Water Resources People and Issues
has made unwise commitments to mapping procedures, to rate structures, and
to modes of technical advice to the states and communities. It's only slowly
been able to recognize the faults and correct them in part. I think that a good
case can be made for a very minimal amount of mapping. It was believed by
the first administrators of the Federal Insurance Administration that they were
going to be confronted by a host of court cases challenging the way in which
they set rates and boundaries in flood zones. In fact, this didn't materialize.
There has been only a handful of cases, none of which has had a major
impact on the operation of the agency. The courts have held that if there
were some reasonable basis for establishing a rate or a zone, this was
Second, they are recognizing that by working through state organizations they
could proceed more efficiently and with better recognition of problems on the
ground than by trying to work through their regional offices. Much of the
sort of work they've done could have been at the very outset decentralized to
state organizations, who in turn would have reached the localities.
Third, they could have provided, and now are providing through the state
organizations, better technical advisory service, and are placing less emphasis
on rather sluggish pronouncement and enforcement of regulations as to what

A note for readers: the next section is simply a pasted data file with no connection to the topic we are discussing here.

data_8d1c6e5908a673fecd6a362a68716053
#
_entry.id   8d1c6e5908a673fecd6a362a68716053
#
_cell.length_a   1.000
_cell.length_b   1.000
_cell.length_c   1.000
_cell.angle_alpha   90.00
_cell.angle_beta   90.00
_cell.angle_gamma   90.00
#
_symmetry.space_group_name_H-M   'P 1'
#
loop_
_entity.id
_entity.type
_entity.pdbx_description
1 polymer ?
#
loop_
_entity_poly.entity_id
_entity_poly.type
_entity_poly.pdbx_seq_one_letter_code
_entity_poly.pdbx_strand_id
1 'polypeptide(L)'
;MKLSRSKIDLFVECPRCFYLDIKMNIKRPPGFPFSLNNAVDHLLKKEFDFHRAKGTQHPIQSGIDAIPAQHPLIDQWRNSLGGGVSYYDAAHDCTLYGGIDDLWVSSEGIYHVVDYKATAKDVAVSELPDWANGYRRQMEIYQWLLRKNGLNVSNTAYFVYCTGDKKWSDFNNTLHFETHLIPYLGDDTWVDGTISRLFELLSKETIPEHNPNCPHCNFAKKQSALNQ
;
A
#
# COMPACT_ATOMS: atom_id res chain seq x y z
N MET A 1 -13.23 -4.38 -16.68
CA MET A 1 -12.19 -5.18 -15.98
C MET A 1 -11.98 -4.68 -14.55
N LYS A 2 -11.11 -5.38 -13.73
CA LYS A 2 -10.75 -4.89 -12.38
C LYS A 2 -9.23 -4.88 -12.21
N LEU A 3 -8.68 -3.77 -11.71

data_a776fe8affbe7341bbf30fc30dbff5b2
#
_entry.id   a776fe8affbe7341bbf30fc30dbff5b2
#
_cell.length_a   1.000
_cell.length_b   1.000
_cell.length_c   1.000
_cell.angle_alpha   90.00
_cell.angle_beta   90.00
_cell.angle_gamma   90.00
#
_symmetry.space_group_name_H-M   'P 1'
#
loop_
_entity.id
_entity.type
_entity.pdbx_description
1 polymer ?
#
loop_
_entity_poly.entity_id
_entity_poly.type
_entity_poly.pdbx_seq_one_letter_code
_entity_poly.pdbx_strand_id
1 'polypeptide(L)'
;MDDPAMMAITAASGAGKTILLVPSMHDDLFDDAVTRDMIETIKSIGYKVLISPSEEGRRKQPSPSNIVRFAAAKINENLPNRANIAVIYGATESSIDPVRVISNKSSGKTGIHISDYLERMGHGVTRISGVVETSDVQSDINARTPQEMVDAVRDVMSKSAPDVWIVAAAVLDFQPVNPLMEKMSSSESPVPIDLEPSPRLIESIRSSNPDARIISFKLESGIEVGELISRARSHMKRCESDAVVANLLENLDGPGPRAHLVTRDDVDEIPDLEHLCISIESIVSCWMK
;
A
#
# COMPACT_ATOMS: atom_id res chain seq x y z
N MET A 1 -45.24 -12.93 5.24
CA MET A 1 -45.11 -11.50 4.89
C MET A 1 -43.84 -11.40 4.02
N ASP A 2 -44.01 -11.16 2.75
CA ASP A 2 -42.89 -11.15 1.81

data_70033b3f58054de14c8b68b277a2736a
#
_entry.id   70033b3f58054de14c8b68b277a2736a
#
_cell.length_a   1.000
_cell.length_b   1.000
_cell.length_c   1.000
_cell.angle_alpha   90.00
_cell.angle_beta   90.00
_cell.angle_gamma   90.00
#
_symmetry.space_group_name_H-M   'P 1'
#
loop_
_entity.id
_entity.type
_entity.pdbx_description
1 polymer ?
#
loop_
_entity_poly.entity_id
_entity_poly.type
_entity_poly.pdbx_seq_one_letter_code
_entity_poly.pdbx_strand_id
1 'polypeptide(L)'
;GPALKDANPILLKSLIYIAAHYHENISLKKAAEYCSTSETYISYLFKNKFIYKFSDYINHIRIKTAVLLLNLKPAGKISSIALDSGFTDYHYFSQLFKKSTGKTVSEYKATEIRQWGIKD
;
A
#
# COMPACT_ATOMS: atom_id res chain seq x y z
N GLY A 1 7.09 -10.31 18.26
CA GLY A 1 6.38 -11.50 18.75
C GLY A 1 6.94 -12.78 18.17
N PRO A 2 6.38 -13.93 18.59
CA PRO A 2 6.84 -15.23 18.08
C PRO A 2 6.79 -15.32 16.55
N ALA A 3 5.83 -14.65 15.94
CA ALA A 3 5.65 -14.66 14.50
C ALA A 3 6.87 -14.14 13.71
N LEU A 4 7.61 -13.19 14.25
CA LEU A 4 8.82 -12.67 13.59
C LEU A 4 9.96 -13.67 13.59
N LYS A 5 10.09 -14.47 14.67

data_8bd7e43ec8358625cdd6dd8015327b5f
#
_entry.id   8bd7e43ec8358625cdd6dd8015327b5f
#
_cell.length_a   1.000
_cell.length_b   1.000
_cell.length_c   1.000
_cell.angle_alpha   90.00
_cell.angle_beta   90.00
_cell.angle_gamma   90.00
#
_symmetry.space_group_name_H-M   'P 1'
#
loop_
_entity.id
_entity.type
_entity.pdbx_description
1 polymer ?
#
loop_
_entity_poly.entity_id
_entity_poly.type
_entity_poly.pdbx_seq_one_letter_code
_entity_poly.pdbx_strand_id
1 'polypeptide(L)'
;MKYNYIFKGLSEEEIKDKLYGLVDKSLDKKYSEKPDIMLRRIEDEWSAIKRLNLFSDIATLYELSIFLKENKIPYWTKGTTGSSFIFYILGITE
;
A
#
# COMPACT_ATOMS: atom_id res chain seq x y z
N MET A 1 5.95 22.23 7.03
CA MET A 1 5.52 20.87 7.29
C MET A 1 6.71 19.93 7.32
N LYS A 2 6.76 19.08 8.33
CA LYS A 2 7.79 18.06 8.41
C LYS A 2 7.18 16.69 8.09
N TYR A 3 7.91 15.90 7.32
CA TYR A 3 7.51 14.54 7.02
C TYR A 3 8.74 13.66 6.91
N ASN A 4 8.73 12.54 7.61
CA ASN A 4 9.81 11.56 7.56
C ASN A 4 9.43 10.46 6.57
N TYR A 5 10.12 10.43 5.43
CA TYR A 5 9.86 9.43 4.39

local communities are to do.
Finally, they could have moved much more rapidly to establish truly actuarial
rates for all the new construction in all of the communities. If they had
started that promptly, they could have put into the local community and local
insurance companies the process of deciding when it was economically and
socially desirable for a community to permit some kind of encroachment on
Q: You're leading me into my next question, which is when do you think flood
insurance ought not to be granted at all? How can that kind of issue be
decided if people consistently build in areas that are fairly frequently flooded?
What kind of federal flood insurance ought to be given them? It `s, of course,
an old question. What's your answer?
A: The more we learn from some of these evaluations the less easy it is to give
a simple answer. But I think the original aims are still appropriate, namely,
not to give insurance for any development in the floodway however the
floodway is defined. Second, to make the rates for any new development in